• Put you be in breach of your regulations, for example, charities are required to use excess reserves to further the aims and objectives of their organisation. 
    • How often should our policy be reviewed?

      Reviewing your policy annually is a good idea.

      This means you can tie it into your usual budgetary processes and consider its effectiveness.

      Check that it's still relevant in light of any changes to your financial situation, the wider financial and funding climate, and any other issues, risks and opportunities you face. 

    • How often should we update the committee on reserves?

      There are no set intervals, but do it regularly. 

      Review the amount you hold in reserves throughout the year and report back to your committee and/or finance sub-group.

    • Should we be cautious or optimistic in our approach?

      Be realistic!

      Demonstrate that you have thoughtfully considered all the costs and the risks you might face.   


    What should a reserve policy cover?

    Every organisation is different, and it's important that your reserves policy reflects your circumstances and financial position. You should also get specialist advice to determine any legal requirements for your policy. 

    Here are some of the areas you may want to cover... 

    The agreed aims of your organisation - in other words, the reasons why you exist! 
    Why you've decided to create a reserves policy. 
    The definition that you'll be using for 'reserves' in your policy.      

    Operating context
    A high level overview of the size and complexity of your organisation.

    This should include your asset base, people base (including any staff), contracts, governance structure, normal operating costs, how you usually generate your income, your trading history, and the stability of your operating environment.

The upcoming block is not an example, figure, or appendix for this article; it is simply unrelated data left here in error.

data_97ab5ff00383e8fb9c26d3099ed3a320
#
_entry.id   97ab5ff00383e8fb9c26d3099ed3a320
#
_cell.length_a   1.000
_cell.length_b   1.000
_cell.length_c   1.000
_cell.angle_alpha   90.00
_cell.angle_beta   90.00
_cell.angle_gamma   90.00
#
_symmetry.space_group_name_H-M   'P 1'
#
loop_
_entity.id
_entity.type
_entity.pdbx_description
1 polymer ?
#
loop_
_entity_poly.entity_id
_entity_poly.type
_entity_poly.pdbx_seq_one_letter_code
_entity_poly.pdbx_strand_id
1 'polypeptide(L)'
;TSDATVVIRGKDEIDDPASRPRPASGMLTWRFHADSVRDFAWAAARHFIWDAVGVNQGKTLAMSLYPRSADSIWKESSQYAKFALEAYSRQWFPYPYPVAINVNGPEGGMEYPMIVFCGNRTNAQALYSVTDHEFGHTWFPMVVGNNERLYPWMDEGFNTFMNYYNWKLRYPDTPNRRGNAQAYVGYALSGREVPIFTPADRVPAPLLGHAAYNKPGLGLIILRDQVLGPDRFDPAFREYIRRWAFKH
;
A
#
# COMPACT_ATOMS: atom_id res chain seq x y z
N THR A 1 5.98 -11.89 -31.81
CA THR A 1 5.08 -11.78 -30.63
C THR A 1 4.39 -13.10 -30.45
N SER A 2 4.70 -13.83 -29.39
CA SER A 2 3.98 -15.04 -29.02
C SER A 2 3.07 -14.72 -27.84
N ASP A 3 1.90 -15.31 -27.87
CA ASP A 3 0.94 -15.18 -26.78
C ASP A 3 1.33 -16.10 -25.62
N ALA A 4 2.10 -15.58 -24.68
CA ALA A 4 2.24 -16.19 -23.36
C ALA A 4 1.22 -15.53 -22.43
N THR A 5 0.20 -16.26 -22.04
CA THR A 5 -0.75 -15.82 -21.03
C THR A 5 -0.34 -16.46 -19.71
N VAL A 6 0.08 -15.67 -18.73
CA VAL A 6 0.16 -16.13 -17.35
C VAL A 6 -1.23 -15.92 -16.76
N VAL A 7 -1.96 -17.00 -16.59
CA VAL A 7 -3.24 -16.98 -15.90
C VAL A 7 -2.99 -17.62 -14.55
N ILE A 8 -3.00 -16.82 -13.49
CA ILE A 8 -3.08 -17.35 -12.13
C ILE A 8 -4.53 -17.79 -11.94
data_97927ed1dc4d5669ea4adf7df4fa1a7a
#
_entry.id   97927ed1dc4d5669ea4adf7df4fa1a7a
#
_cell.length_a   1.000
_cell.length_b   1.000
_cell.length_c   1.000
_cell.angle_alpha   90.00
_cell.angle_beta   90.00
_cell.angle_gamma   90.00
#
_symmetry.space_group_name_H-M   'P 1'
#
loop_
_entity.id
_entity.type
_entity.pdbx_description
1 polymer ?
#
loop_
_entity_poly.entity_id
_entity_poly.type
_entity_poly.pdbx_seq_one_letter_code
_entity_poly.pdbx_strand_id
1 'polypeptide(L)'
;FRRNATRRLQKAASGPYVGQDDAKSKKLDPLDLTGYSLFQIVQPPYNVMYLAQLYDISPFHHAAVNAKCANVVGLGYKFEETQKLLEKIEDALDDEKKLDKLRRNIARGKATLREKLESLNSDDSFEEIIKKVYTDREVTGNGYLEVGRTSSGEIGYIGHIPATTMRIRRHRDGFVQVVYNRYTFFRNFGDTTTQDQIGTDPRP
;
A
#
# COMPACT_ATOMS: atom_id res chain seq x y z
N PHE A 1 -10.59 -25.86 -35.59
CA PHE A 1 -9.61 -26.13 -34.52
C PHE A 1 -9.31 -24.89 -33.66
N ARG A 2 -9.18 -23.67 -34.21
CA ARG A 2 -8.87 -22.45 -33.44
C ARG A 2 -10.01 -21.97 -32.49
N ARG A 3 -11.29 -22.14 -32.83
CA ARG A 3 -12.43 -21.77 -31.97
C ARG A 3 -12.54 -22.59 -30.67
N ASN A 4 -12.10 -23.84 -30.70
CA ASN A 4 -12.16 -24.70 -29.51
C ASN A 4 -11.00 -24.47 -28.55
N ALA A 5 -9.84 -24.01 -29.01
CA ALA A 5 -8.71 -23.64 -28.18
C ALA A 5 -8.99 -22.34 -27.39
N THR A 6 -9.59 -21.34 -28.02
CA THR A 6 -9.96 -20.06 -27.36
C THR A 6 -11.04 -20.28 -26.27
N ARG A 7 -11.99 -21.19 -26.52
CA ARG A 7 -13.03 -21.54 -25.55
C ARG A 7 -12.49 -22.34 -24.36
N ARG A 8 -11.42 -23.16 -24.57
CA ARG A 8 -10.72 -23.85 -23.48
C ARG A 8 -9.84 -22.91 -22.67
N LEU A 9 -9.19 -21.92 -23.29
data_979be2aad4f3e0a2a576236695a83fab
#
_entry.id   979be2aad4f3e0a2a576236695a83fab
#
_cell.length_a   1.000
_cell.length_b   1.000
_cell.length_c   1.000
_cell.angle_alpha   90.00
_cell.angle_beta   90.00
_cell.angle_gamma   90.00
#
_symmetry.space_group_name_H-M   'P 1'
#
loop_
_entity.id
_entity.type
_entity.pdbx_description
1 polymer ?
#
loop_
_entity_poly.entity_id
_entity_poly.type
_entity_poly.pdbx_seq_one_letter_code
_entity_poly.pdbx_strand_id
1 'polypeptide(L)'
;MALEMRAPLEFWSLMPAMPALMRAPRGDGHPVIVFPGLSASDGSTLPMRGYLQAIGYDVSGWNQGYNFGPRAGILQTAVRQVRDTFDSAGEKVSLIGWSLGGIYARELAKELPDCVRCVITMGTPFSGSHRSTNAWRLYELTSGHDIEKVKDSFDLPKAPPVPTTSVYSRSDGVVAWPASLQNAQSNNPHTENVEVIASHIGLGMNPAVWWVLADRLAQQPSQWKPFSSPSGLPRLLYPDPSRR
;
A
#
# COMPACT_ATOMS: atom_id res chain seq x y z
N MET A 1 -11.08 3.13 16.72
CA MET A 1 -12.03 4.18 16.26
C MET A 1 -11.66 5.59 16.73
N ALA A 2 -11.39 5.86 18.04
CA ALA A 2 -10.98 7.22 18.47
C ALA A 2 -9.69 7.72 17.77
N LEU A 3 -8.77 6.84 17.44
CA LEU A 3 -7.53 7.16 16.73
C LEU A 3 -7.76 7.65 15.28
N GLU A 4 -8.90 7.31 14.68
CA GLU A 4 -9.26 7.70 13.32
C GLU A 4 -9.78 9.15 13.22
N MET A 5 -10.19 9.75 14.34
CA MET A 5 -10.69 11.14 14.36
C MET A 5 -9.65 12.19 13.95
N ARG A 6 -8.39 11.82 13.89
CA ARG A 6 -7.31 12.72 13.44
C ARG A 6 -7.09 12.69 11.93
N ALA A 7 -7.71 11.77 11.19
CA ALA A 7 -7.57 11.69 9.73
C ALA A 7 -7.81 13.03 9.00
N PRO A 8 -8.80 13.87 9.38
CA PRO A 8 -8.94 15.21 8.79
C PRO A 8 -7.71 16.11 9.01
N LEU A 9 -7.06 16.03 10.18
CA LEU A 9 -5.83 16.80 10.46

Reserve amount(s)
    The minimum and maximum reserves you'll need - and why.

    Include an explanation to show how you've arrived at these figures.     
    Use of reserves
    What can your reserves be used for?

    What are the authorisation processes that you'll need to go through, to access the funds? 
    Funding of reserves 
    How you will raise the money for your reserves? What steps you will take to maintain them at the agreed level?

    Explain any shortfalls or excesses and any plan to bring them in line with your target. 
    Accounting for reserves 
    How you will record your reserves in your financial records?

    Where will the funds will be held so that they are readily available if you need them?
    How you will implement your policy?

    Who will be responsible for doing this? 
    Links to other policies and plans 
    How will your policy links to other governance and financial policies, your legal structure, and your strategic and operational plans?
    Monitoring, reporting and review
    How will you ensure that you monitor your reserves and their usage?

    Who is responsible for this and who will they report to?

    How often will you review your reserves policy and who is responsible for doing this? 
    Your organisation’s approach to risk and risk management.

    Include an overview of the financial risks you face and your approach to managing these risks.

    This will help inform the amount of reserves you might need. 

    How much money do you need in your reserves?

    There is no hard and fast rule on exactly how much money you'll need in your reserves. 

    You're likely to need a sizeable amount if you offer a wide range of activities, lease or own your own facilities and employ staff or contractors. 

    You'll probably need smaller reserves if you're an organisation that has one team and hires a local pitch for training and matches.

    Here are some factors to consider, that will help you to work out how much you'll need... 


    Get expert advice
    Talk to an accountant or other financial specialist to see what they suggest.
    Consider unforeseen emergencies
    How much would you need if there's an unforeseen emergency? For example, flooding, fire, pandemics or losing access to your facility.

    Consider the impact on your income and expenditure. You may have restricted funds put aside for specific uses.   
    A dip in income
    Think how much you'd need if your income falls below your expectations. For example, if there's a drop in memberships, grant income or sponsorship.
    Operational costs
    How much would you need to cover unforeseen operational costs?

    For example legal or staffing costs, replacing broken equipment or increases in insurance premiums. 
    Redundancies and pensions
    How much would you need to cover any redundancy costs and / or any pension liabilities?
    Future opportunities
    Would you be able to take up opportunities that could further the aims of your organisation? For example, could you provide match funding for a grant?